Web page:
Wednesday, November 03, 2010
Guess the Plot
Lullaby of Allat
1. Legend speaks of the demon-child Allat, who will bring ruin to the world should he awake. The Sacred Order of Choristers are sworn to prevent this from happening, but every year their numbers grow fewer. Can a cocky young inventor with wax cylinder technology save the day?
2. Young Sir Allat is heir to the family secret: a melody that puts its hearers to sleep for 100 years. Everyone in the kingdom is at pains to amuse him, because he has a wicked sense of ironic humor and god only knows what he'd do if somebody bored him.
3. When Dr. Alison Grayden finds a copy of the legendary Medieval poem "Lullaby of Allat" in her late aunt's safe deposit box, she's thrilled. Only--how did the manuscript, lost for 600 years, end up in a safe deposit box in Burbank? Also, a djinn.
4. For years Thea has been tormented by music in her head. But when the demon Acreosate invades, she realizes her destiny: to sing him to sleep! Right after she convinces the king to put a 13 year old girl in charge of the army.
5. When a zombie shows up on her doorstep seeking an explanation for his reanimation, Louisa is thrust into an adventure that takes her to Bulgaria and the tomb of an ancient bandit who worshiped Allat, the Mesopotamian goddess of the underworld. Does Allat's lullaby have the power to wake the dead?
6. When permanent insomnia strikes the king and queen of Khobistan, their health is at risk. Then a troubadour named Allat arrives, claiming his songs can bring sleep--but for a price: their first-born. Is that price worth the nightmares that will accompany the . . . Lullaby of Allat?
Louisa Dove is the practical, hardworking assistant of a prominent archaeologist in Victorian era London. Things [What things?] take a turn for the strange, however, [That transitional phrase makes no sense here, as you haven't described or declared a situation in which "things" weren't strange. Quite the opposite, in fact: a female archaeologist in Victorian-era London is pretty strange to begin with. To clarify, in which of the following does the transition work:
Bob's job making pads by gluing the top edge of sheets of paper together is so boring, the most exciting part of his day is when a telemarketer phones to suggest he switch long-distance carriers. However, his life takes a turn for the bizarre when . . .
Bob is a unicycle mechanic. However, his life becomes strange when . . .]
when formerly deceased pickpocket Pete Daggney [Never use terms like "formerly deceased" or "undead" when you can instead use "zombie." In fact, even if Daggney isn't a zombie, I recommend calling him "zombie-like" or saying, . . . when Pete Daggney, who gives every indication of being . . . a ZOMBIE! . . . ] turns up on her doorstep, seeking an explanation for his sudden reanimation. [He doesn't need her for an explanation. If he craves blood, he's a vampire. If he craves brains he's a zombie. And if neither of those is the case, he's the son of God.] [By the way, what makes him think she has an explanation?] An occult artifact of unknown origin is to blame, [I have an artifact, and I have no idea where it came from, but I know it is responsible for turning you into a zombie.] but to undo Daggney's unfortunate state, Louisa and her mentor must track the object back to its source. [How do they know they must do this?]
Along the way, their journey is riddled with complications, thanks to the meddling of the charming Mr. Villiers, amature [amateur] treasure hunter and future English Earl, unexpected Bulgarian railway bandits, [No need to call Bulgarian railway bandits "unexpected." No one expects Bulgarian railway bandits.] [For that matter, no one expects Bulgarians.] and not one, but two secret societies [If one secret society is a drawing card, two is a major attraction. Of course, the more secret societies you have in one place, the harder it is for them to stay secret.] seeking the same prize. [If you mean the same prize that Louisa is seeking, I didn't know she was seeking a prize. What is the prize?] Now, Louisa is caught up in a race to locate the tomb of an ancient [Bulgarian] bandit king, before what is contained within can be used to raise an army of the dead [zombies], and threaten the sanctity of the British Empire. [Is "sanctity" the word you want? I was thinking "stability" or "security." Or "braaaaaiiiiins."]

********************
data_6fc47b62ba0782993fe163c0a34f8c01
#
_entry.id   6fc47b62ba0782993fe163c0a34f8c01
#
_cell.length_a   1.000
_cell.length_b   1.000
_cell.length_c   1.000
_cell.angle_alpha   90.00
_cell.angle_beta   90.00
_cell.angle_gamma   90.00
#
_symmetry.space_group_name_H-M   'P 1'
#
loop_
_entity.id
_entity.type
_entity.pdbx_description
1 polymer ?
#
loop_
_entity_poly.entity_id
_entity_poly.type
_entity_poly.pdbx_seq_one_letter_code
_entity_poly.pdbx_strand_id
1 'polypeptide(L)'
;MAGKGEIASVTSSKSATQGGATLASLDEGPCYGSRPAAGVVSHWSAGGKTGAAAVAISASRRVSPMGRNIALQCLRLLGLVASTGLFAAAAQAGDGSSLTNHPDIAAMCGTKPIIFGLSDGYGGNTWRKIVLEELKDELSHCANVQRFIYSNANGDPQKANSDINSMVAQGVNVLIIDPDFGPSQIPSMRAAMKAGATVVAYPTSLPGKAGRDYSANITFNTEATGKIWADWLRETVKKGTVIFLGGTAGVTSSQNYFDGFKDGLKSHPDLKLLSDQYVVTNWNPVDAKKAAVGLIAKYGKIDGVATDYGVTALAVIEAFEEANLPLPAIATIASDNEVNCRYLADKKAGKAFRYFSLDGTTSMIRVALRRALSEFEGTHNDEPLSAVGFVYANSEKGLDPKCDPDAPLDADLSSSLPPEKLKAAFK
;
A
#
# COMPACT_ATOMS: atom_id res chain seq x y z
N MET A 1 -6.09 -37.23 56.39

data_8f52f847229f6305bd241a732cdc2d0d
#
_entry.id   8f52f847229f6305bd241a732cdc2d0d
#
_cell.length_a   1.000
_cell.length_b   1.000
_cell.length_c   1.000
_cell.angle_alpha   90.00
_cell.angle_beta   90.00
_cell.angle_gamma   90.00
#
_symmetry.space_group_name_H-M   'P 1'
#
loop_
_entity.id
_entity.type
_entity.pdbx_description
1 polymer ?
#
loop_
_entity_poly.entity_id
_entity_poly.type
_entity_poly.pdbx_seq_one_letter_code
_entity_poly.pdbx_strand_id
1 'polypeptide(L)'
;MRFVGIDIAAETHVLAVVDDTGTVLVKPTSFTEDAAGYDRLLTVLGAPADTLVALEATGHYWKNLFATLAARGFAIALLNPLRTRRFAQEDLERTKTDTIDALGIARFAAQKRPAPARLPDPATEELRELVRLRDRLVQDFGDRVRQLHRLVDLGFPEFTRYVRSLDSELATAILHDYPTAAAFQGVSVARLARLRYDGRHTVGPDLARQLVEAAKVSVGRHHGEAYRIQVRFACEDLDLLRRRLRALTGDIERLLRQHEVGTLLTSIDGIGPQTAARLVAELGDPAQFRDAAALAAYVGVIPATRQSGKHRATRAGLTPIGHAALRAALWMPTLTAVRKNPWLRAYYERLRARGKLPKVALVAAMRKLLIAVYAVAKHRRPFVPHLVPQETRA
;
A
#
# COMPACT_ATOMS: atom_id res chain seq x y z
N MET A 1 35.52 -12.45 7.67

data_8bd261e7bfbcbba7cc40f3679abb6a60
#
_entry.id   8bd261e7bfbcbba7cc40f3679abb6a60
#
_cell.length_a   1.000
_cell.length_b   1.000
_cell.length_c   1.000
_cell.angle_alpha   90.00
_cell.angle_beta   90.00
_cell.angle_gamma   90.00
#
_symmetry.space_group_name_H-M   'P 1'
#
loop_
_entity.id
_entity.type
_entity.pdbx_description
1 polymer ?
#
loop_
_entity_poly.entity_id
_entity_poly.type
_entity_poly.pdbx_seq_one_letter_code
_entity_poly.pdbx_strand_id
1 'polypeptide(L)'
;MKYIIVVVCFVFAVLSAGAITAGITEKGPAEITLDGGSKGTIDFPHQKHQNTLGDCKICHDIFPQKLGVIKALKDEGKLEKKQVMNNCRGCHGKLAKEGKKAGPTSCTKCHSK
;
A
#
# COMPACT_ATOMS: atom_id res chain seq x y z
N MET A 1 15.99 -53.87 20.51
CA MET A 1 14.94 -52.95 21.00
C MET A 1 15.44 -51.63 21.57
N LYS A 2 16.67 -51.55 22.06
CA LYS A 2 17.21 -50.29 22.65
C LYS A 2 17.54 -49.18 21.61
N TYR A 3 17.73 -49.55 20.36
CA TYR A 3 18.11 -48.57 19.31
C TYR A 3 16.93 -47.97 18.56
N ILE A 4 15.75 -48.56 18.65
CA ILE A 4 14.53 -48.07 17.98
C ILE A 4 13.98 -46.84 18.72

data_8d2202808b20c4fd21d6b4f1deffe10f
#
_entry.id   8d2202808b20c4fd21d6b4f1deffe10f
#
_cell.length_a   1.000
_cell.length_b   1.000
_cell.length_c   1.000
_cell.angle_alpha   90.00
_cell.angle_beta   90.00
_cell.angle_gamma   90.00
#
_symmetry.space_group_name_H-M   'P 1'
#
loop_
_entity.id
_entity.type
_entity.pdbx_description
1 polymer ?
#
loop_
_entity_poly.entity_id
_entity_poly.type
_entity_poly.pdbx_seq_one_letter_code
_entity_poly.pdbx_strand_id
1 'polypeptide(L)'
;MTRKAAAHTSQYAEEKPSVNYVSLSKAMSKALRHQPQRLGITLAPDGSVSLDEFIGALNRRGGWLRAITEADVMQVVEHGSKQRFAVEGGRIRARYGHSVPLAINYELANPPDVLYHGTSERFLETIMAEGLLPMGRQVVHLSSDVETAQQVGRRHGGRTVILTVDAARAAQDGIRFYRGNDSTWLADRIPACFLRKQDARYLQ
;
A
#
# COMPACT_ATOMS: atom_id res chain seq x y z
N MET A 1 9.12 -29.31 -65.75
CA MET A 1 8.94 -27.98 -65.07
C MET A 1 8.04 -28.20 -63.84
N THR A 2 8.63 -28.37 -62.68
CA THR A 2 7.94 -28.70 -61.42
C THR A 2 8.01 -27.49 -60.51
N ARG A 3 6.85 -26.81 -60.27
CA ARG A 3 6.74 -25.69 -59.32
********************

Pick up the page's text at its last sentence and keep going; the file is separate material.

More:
LULLABY OF ALLAT is an updated version of the Victorian pulp serial, with elements taken from turn of the century [Turn of which century?] gothic novels and traditional scientific romance. [Traditional scientific romance:
It is action-packed, fast-paced and complete at 90,000 words.
[Not part of query: ((Allat is a Mesopotamian goddess of the underworld, whom the aforementioned bandit king worshipped.))]
Was the bandit king the king of some bandits or a king who was also a bandit? I don't see why a king would want to be a bandit or why bandits would want a king, but then I'm not Bulgarian.
Louisa goes to an awful lot of trouble to make Pete the pickpocket dead again. Assuming Pete wants to be dead again, can't they just burn him at the stake?
The first paragraph is a useful setup, but I think I'd prefer the second paragraph focus on what's in the tomb and who wants to use it to destroy Britain than on secret societies and bandits and an annoying earl.
For those who like to keep track of such things, this is the first appearance of Bulgarians in a query since Face-Lift 280.
Posted by Evil Editor at 9:04 AM
Labels: adventure, Bulgarians, zombie
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I assume Louisa is your main character, but she seems to be an also-ran in her own story. What does she want? What is stopping her? How is that resolved?
If she's an assistant, and her mentor comes with them, then we have Pete the Pickpocket who wants to be dead again, the unnamed mentor who presumably runs the expedition, handles the traveling and the investigating ... oh, and his assistant Louisa. Right now this seems to be Pete's story.
"Bob's job making pads by gluing the top edge of sheets of paper together is so boring"
Heyyy wait'ta second. As someone who *has* had a job working in a printing department where I've made notepads... that comment offends me. LOL Point in fact, it was one of the coolest parts of that job! You stack all the paper and pads onto a thing which compresses them together... then spread the glue on en mass, wait til it dries (okay, so there is some down time) and then slap another coat on for good measure (and cuz you like the fumes). When they're done you take an X-acto knife and split the pads apart being careful the cardboard backing doesn't seperate from the pad. C'mon... it's the ONLY job where you can use both high-powered glue and an X-acto knife!